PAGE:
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SWI swissinfo.ch: Corruption: Swiss companies do well, public sector a worry

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Corruption
Swiss companies do well, public sector a worry

    Politics
    Law and order

This content was published on May 14, 2018 1:11 PM May 14, 2018 - 13:11
A man holds a 20 Swiss Francs bill in his hand

The Swiss branch of Transparency International says the country must step up its fight against corruption.
(Keystone)

A global business survey has found cases of graft and corruption to be less common among companies in Switzerland relative to other countries. But where the public sector is concerned, a corruption watchdog worries Swiss federal authorities are not doing enough to keep government institutions above reproach.

Accounting and Consulting Firm Ernst & Young (EY) conducted a global survey looking at companies involved in fraud and corruption cases. It found that only 6% of the Swiss companies surveyed had registered such cases in the past two years. The countries with higher rates of corruption included Ukraine (36%), Kenya (26%), Belgium or Russia (both 20%). Swiss companies reported fewer cases than Denmark and Germany (18%). The global average is 11%.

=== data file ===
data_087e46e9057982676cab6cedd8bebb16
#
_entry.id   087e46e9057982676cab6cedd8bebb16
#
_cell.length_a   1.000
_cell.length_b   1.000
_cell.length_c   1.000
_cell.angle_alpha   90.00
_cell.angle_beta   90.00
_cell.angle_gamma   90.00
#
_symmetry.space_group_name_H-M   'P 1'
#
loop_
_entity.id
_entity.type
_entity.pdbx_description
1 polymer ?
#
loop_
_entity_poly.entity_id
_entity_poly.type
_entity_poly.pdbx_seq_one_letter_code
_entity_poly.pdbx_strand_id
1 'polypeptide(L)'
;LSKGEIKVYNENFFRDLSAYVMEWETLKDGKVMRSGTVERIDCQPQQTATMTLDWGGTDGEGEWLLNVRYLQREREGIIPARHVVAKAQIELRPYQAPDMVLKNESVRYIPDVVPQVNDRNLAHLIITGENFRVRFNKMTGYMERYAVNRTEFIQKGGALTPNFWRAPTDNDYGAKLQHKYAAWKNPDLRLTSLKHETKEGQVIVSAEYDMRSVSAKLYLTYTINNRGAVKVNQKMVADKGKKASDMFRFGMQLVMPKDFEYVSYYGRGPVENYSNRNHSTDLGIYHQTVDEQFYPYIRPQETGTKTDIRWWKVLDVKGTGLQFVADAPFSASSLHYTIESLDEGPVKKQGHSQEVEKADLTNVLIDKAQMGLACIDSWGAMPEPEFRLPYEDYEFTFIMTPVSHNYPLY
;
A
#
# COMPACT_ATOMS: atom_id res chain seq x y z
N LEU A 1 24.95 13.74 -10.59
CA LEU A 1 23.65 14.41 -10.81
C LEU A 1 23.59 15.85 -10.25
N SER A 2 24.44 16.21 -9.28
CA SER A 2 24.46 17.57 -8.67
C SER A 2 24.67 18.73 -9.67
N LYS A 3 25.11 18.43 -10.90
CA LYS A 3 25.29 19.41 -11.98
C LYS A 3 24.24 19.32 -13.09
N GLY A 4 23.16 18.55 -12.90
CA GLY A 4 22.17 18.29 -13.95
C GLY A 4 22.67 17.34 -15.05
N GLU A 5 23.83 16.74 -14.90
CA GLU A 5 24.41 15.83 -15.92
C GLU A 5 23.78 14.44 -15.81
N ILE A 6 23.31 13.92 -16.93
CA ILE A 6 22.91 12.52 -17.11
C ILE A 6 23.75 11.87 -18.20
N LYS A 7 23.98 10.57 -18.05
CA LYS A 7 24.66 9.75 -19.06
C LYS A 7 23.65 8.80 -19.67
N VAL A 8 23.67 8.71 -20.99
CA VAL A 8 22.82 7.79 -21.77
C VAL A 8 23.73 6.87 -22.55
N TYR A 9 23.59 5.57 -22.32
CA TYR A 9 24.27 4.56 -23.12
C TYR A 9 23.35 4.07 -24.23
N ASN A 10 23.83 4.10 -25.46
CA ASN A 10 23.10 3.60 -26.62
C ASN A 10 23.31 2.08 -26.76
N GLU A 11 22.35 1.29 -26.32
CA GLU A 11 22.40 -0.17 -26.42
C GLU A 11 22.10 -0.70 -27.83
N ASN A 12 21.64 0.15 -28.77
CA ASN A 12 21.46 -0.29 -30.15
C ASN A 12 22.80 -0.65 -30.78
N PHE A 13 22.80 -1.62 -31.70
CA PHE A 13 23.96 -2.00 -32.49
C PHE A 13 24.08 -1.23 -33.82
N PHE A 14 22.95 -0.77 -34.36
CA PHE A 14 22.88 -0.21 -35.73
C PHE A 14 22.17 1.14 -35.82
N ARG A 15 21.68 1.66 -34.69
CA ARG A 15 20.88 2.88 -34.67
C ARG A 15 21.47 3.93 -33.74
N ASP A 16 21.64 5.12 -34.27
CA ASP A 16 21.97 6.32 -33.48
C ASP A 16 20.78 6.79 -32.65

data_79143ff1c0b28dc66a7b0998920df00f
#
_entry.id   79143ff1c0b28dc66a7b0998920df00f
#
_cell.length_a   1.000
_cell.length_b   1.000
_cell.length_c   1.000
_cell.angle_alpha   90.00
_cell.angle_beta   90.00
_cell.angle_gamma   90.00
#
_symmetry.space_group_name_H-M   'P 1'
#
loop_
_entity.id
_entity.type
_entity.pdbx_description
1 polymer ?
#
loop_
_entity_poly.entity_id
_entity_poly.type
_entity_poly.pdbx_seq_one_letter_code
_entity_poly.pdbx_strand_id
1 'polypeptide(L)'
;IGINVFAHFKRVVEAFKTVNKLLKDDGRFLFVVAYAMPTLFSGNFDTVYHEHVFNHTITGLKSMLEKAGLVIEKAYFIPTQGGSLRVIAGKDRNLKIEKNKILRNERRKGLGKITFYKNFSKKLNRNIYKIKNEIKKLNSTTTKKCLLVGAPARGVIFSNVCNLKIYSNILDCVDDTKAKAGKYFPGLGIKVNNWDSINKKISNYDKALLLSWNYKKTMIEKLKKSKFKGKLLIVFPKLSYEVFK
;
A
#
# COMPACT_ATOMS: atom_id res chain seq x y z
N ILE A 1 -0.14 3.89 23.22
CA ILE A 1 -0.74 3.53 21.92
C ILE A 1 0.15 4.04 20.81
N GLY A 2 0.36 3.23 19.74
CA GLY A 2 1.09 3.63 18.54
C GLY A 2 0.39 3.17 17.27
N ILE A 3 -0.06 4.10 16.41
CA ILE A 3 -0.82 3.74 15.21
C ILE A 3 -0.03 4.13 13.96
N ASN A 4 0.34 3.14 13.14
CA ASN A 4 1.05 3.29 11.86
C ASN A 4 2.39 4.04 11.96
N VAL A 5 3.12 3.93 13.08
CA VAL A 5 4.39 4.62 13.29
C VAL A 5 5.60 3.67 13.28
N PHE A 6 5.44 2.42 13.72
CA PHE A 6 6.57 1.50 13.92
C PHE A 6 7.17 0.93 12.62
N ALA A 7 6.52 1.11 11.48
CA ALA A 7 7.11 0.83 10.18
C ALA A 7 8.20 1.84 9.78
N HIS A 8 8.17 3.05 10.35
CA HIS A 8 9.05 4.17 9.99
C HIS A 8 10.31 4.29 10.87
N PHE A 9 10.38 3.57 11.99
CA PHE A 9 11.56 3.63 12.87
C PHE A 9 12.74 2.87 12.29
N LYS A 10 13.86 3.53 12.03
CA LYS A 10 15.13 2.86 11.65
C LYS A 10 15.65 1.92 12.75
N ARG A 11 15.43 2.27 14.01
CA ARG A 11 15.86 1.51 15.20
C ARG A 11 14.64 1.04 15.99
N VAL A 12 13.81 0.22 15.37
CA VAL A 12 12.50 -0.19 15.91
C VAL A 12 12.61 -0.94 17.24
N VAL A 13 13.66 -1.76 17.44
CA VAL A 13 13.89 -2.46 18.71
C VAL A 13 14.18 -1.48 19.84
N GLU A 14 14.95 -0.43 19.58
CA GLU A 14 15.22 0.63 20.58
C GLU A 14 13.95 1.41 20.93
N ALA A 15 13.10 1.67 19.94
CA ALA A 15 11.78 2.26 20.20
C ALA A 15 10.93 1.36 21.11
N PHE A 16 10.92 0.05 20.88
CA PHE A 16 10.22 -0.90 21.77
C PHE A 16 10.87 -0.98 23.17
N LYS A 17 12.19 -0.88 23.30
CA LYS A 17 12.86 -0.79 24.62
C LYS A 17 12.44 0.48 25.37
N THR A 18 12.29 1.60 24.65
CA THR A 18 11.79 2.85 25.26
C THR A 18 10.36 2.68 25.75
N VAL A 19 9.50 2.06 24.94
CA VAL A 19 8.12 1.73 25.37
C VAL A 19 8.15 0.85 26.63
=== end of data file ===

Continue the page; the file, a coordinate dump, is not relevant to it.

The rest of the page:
The EY study also asked managers what they thought of the situation regarding bribery and corruption in their country. In Switzerland, only 2% of respondents believed that these practices are widespread. That figure stands in sharp contrast with the findings for Brazil (96%), Colombia (94%) or Nigeria (90%), where managers overwhelmingly see corrupt methods as the order of the day.

Meanwhile, the Swiss branch of Transparency Internationalexternal link sent a letter to Switzerland’s top financial supervisory authorities raising concern over the efficacy of the nation’s anti-corruption body. The open letter, published on Monday, says the finance delegation of the Swiss parliament ignores serious shortcomings in the nation’s anti-corruption body and opposes urgent reforms.

Transparency International Switzerlandexternal link also called into question a decision to extend the mandate of the federal administration's anti-corruption body without making reforms or consulting the public. The letter noted that corruption cases occur regularly in Swiss institutions, including the federal government, pointing to the recent PostBus illegal subsidies scandal and procurement irregularities.

 + Background: Swiss PostBus company claimed millions in illegal subsidies

"Every case is one too many because, in every case, the taxpayer's money entrusted to the Confederation is misused,” read the letter. “The cases that have come to light are only the tip of the iceberg.”

There was no immediate response from the financial delegation of parliament.
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